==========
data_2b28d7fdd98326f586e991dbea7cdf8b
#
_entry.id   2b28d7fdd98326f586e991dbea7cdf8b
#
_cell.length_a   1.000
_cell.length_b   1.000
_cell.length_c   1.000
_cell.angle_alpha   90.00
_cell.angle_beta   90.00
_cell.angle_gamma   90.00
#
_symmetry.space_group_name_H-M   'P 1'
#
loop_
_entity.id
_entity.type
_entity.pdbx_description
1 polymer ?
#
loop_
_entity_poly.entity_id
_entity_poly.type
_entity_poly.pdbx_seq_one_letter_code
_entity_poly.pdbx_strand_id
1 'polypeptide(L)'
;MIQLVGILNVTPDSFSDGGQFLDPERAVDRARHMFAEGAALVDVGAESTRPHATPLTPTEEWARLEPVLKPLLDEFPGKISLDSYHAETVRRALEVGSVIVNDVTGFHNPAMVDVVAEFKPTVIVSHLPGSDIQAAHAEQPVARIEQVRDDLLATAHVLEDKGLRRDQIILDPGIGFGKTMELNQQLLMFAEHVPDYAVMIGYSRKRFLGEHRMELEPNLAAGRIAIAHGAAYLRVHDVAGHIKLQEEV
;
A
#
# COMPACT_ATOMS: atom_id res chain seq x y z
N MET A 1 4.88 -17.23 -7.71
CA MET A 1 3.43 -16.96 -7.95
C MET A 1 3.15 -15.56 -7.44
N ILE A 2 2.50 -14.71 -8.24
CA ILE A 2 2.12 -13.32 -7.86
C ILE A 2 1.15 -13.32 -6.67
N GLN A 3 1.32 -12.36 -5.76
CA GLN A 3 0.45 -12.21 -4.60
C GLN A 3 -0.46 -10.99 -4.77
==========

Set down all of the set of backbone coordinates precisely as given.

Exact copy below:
data_2b28d7fdd98326f586e991dbea7cdf8b
#
_entry.id   2b28d7fdd98326f586e991dbea7cdf8b
#
_cell.length_a   1.000
_cell.length_b   1.000
_cell.length_c   1.000
_cell.angle_alpha   90.00
_cell.angle_beta   90.00
_cell.angle_gamma   90.00
#
_symmetry.space_group_name_H-M   'P 1'
#
loop_
_entity.id
_entity.type
_entity.pdbx_description
1 polymer ?
#
loop_
_entity_poly.entity_id
_entity_poly.type
_entity_poly.pdbx_seq_one_letter_code
_entity_poly.pdbx_strand_id
1 'polypeptide(L)'
;MIQLVGILNVTPDSFSDGGQFLDPERAVDRARHMFAEGAALVDVGAESTRPHATPLTPTEEWARLEPVLKPLLDEFPGKISLDSYHAETVRRALEVGSVIVNDVTGFHNPAMVDVVAEFKPTVIVSHLPGSDIQAAHAEQPVARIEQVRDDLLATAHVLEDKGLRRDQIILDPGIGFGKTMELNQQLLMFAEHVPDYAVMIGYSRKRFLGEHRMELEPNLAAGRIAIAHGAAYLRVHDVAGHIKLQEEV
;
A
#
# COMPACT_ATOMS: atom_id res chain seq x y z
N MET A 1 4.88 -17.23 -7.71
CA MET A 1 3.43 -16.96 -7.95
C MET A 1 3.15 -15.56 -7.44
N ILE A 2 2.50 -14.71 -8.24
CA ILE A 2 2.12 -13.32 -7.86
C ILE A 2 1.15 -13.32 -6.67
N GLN A 3 1.32 -12.36 -5.76
CA GLN A 3 0.45 -12.21 -4.60
C GLN A 3 -0.46 -10.99 -4.77